Imagine how upset he’ll be when he finds out that even a few younger people have had trouble figuring out how works.

And more

Yes, some 63-year-old women can’t handle things well on the internet. But I’m willing to bet that 63-year-old woman would have no problem whatsoever downloading Divergent onto her kindle in a couple seconds.

And I bet far more people visit Amazon at any given moment than ever visited at once.

The website still doesn’t work properly. It crashed yesterday which was supposedly the last day for sign-ups, but everybody knows you’ll still be able to try. For an indefinite period.

I decided to check the site this morning what the website looks like. At the top it says that open enrollment is over for 2014, but hey, what’s this link

Coverage options outside Open Enrollment
Open Enrollment for 2014 coverage is over. But you may still have options to get health coverage, including:

Buying a private health plan through the Marketplace — only if you qualify for a special enrollment period
Applying for Medicaid and the Children’s Health Insurance Program (CHIP) — you can do this any time, all year
2 options: Apply with a special enrollment period or apply for Medicaid and CHIP

Special enrollment periods. Outside Open Enrollment you can enroll in a private health insurance plan through the Marketplace only if you have a special enrollment period.

To qualify for a special enrollment period, one of the following must apply to you:

You have a qualifying life event like getting married, having a baby, moving to a new area, or losing other health coverage.

You have a complex situation related to applying for coverage in the Health Insurance Marketplace. Learn more about these special circumstances.

Learn more about both ways to qualify for a special enrollment period.

If you think you qualify for a special enrollment period, start your Marketplace application now. The Marketplace will tell you if you qualify.

What’s all this special stuff?

You can qualify for a special enrollment period if either of the following applies to you:

You have a qualifying life event like having a baby, getting married, or losing other coverage. Learn more about special enrollment periods and other coverage options outside Open Enrollment.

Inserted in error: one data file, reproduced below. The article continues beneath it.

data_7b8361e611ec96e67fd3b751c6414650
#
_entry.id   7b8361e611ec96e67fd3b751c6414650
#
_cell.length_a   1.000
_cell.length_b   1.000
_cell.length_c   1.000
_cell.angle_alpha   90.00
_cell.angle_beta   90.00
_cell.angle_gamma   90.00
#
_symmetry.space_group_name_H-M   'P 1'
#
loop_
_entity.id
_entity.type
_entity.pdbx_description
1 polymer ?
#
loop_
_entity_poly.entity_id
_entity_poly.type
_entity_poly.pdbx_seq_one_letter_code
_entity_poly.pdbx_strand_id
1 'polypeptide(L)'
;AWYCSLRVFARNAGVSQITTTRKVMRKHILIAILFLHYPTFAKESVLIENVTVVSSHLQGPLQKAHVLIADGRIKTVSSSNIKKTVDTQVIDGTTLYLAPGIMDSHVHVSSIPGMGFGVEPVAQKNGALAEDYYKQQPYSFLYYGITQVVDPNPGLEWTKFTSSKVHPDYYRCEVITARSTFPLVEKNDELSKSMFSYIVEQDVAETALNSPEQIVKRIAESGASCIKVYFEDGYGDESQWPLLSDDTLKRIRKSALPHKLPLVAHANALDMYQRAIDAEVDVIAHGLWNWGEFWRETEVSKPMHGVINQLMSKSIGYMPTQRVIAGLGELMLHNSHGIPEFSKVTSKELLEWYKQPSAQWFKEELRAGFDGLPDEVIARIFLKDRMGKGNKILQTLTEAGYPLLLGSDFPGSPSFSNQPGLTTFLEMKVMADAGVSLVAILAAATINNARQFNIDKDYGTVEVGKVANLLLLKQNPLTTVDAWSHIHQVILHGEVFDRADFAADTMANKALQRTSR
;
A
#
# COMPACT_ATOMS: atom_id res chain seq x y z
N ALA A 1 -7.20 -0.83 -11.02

You have other complicated situations, as described on this page.

Other complicated cases that may qualify for a special enrollment period
Below are cases and examples that may also qualify you for a special enrollment period.

Exceptional circumstance

You faced a serious medical condition or natural disaster that kept you from enrolling. For example:

An unexpected hospitalization or temporary cognitive disability
A natural disaster, such as an earthquake, massive flooding, or hurricane
A planned Marketplace system outage, such as Social Security Administration system outage
Misinformation or misrepresentation

Misconduct by a non-Marketplace enrollment assister (like an insurance company, navigator, certified application counselor, or agent or broker) resulted in you:

Not getting enrolled in a plan
Being enrolled in the wrong plan
Not getting the premium tax credit or cost-sharing reduction you were eligible for
Enrollment error

Your application may have been rejected by the insurance company’s system because of errors in reading the data, or some of the data was missing or inaccurate.

System errors related to immigration status

An error in the processing of applications or system caused you to get an incorrect immigration eligibility result when you tried to apply for coverage.

Display errors on

Incorrect plan data was displayed at the time that you selected your health plan, such as benefit or cost-sharing information. This includes issues where some consumers were allowed to enroll in plans offered in a different area, or enroll in plans that don’t allow certain categories of family relationships to enroll together.

Medicaid/Marketplace transfers

If you applied for Medicaid through your state, or were sent to Medicaid from the Marketplace, but you weren’t eligible for Medicaid.
Your state transferred your information to the Marketplace but you didn’t get an answer about your eligibility and/or didn’t get enrolled before March 31.
Error messages

Your application was stopped due to specific error messages. For example, you received a “data sources down” error message or another error message that didn’t allow you to enroll.

Unresolved casework

You’re working with a caseworker on an enrollment issue that didn’t get resolved before March 31.

Victims of domestic abuse

You’re a victim of domestic abuse and weren’t previously allowed to enroll and receive advance payments of the premium tax credit separately from your spouse. You’ll be able to do so now.

Other system errors

Other system errors that kept you from enrolling, as determined by the Centers for Medicare & Medicaid Services

Really. None of this can be verified. Just state that there were errors. They already gave you options above to claim when you call or apply for an extension.

And if that doesn’t work, you can have the fun of filling out these appeal forms.

Aren’t you happy on this Obamacare Fools’ Day?